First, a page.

I can’t imagine any other act more explicitly depicting His total love for me than the act of the pure and perfect creator of the universe willingly choosing to accept a cruel and barbaric form of human torture and death so that I could live. I can never spend too much time looking at it. I do so in amazement and just say to myself over and over, wow, you did this for me Lord.

In the New Testament we read:

“By His wounds you were healed” (1 Peter 2:24).

“Eight days later, his disciples were again in the house, and Thomas was with them. The doors were shut, but Jesus came and stood among them, and said, “Peace be with you.” Then he said to Thomas, “Put your finger here, and see my hands; and put out your hand, and place it in my side; do not be faithless, but believing.” Thomas answered him, “My Lord and my God!” (John 20:24-28)

Thomas à Kempis, in the Imitation of Christ, speaks of resting – abiding – in Christ’s wounds. “If you cannot soar up as high as Christ sitting on his throne, behold him hanging on his cross. Rest in Christ’s Passion and live willingly in his holy wounds. You will gain marvelous strength and comfort in adversities. You will not care that men despise you. . . Had we but, with Thomas, put our fingers into the print of his nails and thrust our hands into his side! If we had we but known ourselves his sufferings in a deep and serious consideration and tasted the astonishing greatness of his love, the joys and miseries of the life would soon become indifferent to us.”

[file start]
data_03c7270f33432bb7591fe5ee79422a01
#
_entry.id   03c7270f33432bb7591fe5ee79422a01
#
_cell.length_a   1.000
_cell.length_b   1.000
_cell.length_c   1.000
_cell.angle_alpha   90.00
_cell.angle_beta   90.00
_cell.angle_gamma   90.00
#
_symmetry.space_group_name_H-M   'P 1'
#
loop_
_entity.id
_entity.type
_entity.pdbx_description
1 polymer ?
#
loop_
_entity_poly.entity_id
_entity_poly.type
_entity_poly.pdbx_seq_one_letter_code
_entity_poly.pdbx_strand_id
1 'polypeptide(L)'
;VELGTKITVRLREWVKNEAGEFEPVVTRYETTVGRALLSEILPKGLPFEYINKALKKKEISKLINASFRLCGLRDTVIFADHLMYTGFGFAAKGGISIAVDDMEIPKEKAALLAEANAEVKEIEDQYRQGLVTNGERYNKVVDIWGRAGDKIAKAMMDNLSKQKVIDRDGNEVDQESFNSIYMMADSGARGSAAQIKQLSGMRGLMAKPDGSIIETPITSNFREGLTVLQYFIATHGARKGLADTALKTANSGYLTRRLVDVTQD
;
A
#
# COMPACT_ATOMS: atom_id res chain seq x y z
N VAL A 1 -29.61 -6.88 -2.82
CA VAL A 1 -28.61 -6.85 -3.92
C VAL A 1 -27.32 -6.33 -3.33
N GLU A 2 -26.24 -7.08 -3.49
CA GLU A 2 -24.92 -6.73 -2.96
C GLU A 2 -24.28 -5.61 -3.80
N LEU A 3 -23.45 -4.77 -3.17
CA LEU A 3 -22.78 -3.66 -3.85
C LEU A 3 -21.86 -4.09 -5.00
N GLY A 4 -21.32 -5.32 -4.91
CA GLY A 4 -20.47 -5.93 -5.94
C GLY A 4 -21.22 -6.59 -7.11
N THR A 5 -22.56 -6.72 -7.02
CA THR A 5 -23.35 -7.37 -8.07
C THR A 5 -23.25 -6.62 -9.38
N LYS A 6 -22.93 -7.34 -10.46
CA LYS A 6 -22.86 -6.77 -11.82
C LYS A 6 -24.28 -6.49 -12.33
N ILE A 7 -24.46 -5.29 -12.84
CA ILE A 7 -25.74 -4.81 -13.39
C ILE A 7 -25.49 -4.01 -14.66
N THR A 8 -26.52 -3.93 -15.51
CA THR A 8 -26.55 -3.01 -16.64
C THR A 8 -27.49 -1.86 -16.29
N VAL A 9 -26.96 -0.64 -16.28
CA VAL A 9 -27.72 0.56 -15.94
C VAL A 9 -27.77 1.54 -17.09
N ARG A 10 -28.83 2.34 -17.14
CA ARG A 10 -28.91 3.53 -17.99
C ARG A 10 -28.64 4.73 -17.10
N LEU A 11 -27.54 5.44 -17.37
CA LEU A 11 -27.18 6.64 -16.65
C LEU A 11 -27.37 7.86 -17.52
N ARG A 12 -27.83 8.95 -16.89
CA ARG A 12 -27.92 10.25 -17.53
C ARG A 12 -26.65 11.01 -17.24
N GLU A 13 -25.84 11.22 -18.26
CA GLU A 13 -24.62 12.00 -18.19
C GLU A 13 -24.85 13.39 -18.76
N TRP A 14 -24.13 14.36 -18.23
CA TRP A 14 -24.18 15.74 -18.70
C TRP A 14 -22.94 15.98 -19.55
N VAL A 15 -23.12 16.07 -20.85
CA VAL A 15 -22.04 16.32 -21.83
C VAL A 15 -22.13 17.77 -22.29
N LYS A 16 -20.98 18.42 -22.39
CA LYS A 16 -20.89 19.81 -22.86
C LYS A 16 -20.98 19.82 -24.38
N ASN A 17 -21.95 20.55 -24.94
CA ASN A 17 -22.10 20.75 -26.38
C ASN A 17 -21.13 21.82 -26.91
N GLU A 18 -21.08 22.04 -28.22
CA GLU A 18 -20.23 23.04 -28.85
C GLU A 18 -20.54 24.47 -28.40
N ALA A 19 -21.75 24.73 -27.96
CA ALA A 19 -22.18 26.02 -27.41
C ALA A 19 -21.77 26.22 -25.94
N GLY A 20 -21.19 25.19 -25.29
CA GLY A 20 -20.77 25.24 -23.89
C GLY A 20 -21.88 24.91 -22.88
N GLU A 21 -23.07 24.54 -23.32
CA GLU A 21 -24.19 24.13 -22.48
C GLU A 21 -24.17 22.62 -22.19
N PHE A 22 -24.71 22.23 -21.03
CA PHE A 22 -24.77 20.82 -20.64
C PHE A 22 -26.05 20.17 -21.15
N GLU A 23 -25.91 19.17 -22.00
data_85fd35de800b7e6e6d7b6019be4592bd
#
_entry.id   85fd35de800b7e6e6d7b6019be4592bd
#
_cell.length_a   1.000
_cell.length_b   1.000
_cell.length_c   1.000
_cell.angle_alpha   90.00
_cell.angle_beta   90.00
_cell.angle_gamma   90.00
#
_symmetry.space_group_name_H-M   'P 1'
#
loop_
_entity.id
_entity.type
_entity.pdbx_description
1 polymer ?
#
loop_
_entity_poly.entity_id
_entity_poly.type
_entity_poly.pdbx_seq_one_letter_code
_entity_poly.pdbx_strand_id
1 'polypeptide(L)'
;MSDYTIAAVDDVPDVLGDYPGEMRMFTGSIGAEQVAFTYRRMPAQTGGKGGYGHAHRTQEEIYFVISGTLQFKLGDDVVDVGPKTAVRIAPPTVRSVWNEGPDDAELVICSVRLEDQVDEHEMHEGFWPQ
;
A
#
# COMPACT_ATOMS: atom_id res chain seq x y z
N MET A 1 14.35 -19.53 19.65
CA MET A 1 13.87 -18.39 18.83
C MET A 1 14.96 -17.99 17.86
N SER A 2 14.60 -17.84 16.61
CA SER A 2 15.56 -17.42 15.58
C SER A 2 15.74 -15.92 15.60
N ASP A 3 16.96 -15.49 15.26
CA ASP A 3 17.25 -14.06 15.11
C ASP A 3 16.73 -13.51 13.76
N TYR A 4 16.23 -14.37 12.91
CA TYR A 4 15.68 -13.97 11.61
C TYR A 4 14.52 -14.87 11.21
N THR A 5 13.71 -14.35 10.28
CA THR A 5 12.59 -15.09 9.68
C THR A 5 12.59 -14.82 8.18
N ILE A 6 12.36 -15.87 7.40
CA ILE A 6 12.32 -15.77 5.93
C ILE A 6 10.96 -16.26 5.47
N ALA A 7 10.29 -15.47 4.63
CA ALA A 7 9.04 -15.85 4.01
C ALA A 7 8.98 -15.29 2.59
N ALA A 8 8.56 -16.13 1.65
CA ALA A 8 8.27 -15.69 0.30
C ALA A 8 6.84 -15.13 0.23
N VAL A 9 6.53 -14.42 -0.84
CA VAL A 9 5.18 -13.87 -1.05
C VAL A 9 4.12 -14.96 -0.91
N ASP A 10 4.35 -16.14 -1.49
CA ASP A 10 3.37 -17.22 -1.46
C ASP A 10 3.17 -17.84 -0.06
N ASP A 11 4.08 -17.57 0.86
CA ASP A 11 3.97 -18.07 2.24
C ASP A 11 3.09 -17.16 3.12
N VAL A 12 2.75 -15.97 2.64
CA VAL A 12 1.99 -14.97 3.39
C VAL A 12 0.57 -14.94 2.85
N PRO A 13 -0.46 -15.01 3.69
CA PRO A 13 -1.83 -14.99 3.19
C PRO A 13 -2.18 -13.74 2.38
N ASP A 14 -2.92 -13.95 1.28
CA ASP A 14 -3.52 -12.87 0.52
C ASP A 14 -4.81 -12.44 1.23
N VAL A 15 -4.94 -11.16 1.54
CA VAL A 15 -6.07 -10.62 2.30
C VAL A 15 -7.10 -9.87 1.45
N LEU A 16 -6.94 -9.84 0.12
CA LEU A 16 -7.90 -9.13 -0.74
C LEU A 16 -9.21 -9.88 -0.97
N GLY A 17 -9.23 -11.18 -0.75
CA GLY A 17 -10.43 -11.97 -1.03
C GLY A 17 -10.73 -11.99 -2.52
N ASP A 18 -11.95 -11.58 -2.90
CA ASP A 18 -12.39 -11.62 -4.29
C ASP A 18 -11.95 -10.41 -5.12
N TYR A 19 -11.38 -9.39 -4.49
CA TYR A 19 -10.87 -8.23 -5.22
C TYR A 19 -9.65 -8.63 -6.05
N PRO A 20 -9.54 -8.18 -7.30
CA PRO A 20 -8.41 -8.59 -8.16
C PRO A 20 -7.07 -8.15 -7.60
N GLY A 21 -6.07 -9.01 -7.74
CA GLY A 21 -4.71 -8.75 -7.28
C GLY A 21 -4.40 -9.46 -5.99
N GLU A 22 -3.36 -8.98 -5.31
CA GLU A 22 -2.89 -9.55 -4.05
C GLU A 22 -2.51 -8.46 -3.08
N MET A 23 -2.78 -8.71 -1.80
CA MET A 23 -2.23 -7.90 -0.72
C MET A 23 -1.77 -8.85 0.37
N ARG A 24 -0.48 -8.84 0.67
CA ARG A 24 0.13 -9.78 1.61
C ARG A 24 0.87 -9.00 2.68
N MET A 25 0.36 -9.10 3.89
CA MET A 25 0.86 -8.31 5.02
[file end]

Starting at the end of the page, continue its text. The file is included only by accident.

As I kneel and gaze upon the cross my heart tells me that it was my sins that nailed Christ to that cross. As I recall my sins, I look at His five wounds. Like Thomas, I take time to examine all five wounds both feet, both hands and finally the gash in His side. All of this, He endured for me. I often repeat these words over and over in my thoughts: Lord you died so I could live.

I hope, as I said at the outset, that you too can find the time to spend gazing on our Crucified Lord, while drinking in the enormity of His Love for you. I hope you are as moved by it as I am. As I close let me share this prayer I found on the internet.

Prayer to the Five Wounds

Oh! Sacred Feet, all gashed and torn,
Bruised by the hammer’s cruel blows,
Bathed in the life-blood dripping down
From anguished Heart in bitter throes;
I press You to my lips in tears,
With contrite sorrow, fervent sigh.
Dear precious Wounds, God’s bleeding prayers,
Ah! plead for me when death draws nigh.

Oh, Mangled Hands, transfixed and wan,
in suppliance raised to Heaven above,
Pierced by the nails that torture wrung,
From breaking Heart of burning love;
I press You to my lips in tears,
With contrite sorrow, fervent sigh.
Dear precious Wounds, God’s bleeding prayers,
Ah! plead for me when death draws nigh.

Oh! Sacred Refuge, tender Side,
Rent by the lance with cruel thrust,
There, where His Heart is, let me hide,
There, where His love is, let me trust.
I press Thee to my lips in tears,
With contrite sorrow, fervent sigh.
Most Holy Wound, allay my fears,
Recieve my soul when death draws nigh.

The Little Treasury of Leaflets Dublin M. H. Gill & Son, Ltd.

Dear Lord, Your love for me is beyond my ability to fully comprehend. I know my sins nailed you to that cross, and I know your love for me set me free. Amen

Brian Pusateri